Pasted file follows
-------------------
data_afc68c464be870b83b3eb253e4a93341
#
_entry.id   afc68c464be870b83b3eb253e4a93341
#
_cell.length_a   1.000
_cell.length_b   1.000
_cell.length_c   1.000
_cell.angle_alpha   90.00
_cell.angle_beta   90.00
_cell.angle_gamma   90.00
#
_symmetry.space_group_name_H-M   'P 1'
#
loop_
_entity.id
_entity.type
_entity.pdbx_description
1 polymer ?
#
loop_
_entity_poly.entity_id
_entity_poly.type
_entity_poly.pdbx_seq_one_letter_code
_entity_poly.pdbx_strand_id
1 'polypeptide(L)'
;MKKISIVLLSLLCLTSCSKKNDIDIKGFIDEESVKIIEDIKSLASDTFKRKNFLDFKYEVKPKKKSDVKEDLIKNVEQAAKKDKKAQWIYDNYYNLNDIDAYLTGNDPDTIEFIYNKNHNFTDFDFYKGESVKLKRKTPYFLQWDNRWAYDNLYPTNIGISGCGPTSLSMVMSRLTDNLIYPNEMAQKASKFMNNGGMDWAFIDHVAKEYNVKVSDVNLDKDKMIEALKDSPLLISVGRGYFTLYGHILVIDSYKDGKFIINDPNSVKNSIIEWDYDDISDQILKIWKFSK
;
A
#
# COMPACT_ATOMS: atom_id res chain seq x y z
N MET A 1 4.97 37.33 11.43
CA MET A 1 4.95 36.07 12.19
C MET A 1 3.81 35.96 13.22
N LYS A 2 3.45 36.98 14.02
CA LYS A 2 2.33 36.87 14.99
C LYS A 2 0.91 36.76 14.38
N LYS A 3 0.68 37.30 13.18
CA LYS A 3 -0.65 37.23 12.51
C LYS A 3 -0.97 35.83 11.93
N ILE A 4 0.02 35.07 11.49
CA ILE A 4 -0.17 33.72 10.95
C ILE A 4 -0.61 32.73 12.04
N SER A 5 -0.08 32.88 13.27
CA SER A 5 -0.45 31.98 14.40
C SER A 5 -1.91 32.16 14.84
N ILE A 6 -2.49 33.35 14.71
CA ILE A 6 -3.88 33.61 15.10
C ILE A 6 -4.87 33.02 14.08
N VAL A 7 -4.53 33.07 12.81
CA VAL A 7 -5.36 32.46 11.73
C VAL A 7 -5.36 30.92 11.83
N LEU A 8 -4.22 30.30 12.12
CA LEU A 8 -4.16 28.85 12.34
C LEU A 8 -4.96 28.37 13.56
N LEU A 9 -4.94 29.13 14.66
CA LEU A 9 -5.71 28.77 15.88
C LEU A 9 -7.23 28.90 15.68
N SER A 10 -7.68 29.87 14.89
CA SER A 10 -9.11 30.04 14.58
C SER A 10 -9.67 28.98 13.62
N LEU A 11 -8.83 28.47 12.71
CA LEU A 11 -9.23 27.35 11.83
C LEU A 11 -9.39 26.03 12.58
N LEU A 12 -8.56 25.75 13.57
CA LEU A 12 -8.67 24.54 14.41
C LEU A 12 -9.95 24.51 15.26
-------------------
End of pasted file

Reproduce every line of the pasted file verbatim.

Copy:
data_afc68c464be870b83b3eb253e4a93341
#
_entry.id   afc68c464be870b83b3eb253e4a93341
#
_cell.length_a   1.000
_cell.length_b   1.000
_cell.length_c   1.000
_cell.angle_alpha   90.00
_cell.angle_beta   90.00
_cell.angle_gamma   90.00
#
_symmetry.space_group_name_H-M   'P 1'
#
loop_
_entity.id
_entity.type
_entity.pdbx_description
1 polymer ?
#
loop_
_entity_poly.entity_id
_entity_poly.type
_entity_poly.pdbx_seq_one_letter_code
_entity_poly.pdbx_strand_id
1 'polypeptide(L)'
;MKKISIVLLSLLCLTSCSKKNDIDIKGFIDEESVKIIEDIKSLASDTFKRKNFLDFKYEVKPKKKSDVKEDLIKNVEQAAKKDKKAQWIYDNYYNLNDIDAYLTGNDPDTIEFIYNKNHNFTDFDFYKGESVKLKRKTPYFLQWDNRWAYDNLYPTNIGISGCGPTSLSMVMSRLTDNLIYPNEMAQKASKFMNNGGMDWAFIDHVAKEYNVKVSDVNLDKDKMIEALKDSPLLISVGRGYFTLYGHILVIDSYKDGKFIINDPNSVKNSIIEWDYDDISDQILKIWKFSK
;
A
#
# COMPACT_ATOMS: atom_id res chain seq x y z
N MET A 1 4.97 37.33 11.43
CA MET A 1 4.95 36.07 12.19
C MET A 1 3.81 35.96 13.22
N LYS A 2 3.45 36.98 14.02
CA LYS A 2 2.33 36.87 14.99
C LYS A 2 0.91 36.76 14.38
N LYS A 3 0.68 37.30 13.18
CA LYS A 3 -0.65 37.23 12.51
C LYS A 3 -0.97 35.83 11.93
N ILE A 4 0.02 35.07 11.49
CA ILE A 4 -0.17 33.72 10.95
C ILE A 4 -0.61 32.73 12.04
N SER A 5 -0.08 32.88 13.27
CA SER A 5 -0.45 31.98 14.40
C SER A 5 -1.91 32.16 14.84
N ILE A 6 -2.49 33.35 14.71
CA ILE A 6 -3.88 33.61 15.10
C ILE A 6 -4.87 33.02 14.08
N VAL A 7 -4.53 33.07 12.81
CA VAL A 7 -5.36 32.46 11.73
C VAL A 7 -5.36 30.92 11.83
N LEU A 8 -4.22 30.30 12.12
CA LEU A 8 -4.16 28.85 12.34
C LEU A 8 -4.96 28.37 13.56
N LEU A 9 -4.94 29.13 14.66
CA LEU A 9 -5.71 28.77 15.88
C LEU A 9 -7.23 28.90 15.68
N SER A 10 -7.68 29.87 14.89
CA SER A 10 -9.11 30.04 14.58
C SER A 10 -9.67 28.98 13.62
N LEU A 11 -8.83 28.47 12.71
CA LEU A 11 -9.23 27.35 11.83
C LEU A 11 -9.39 26.03 12.58
N LEU A 12 -8.56 25.75 13.57
CA LEU A 12 -8.67 24.54 14.41
C LEU A 12 -9.95 24.51 15.26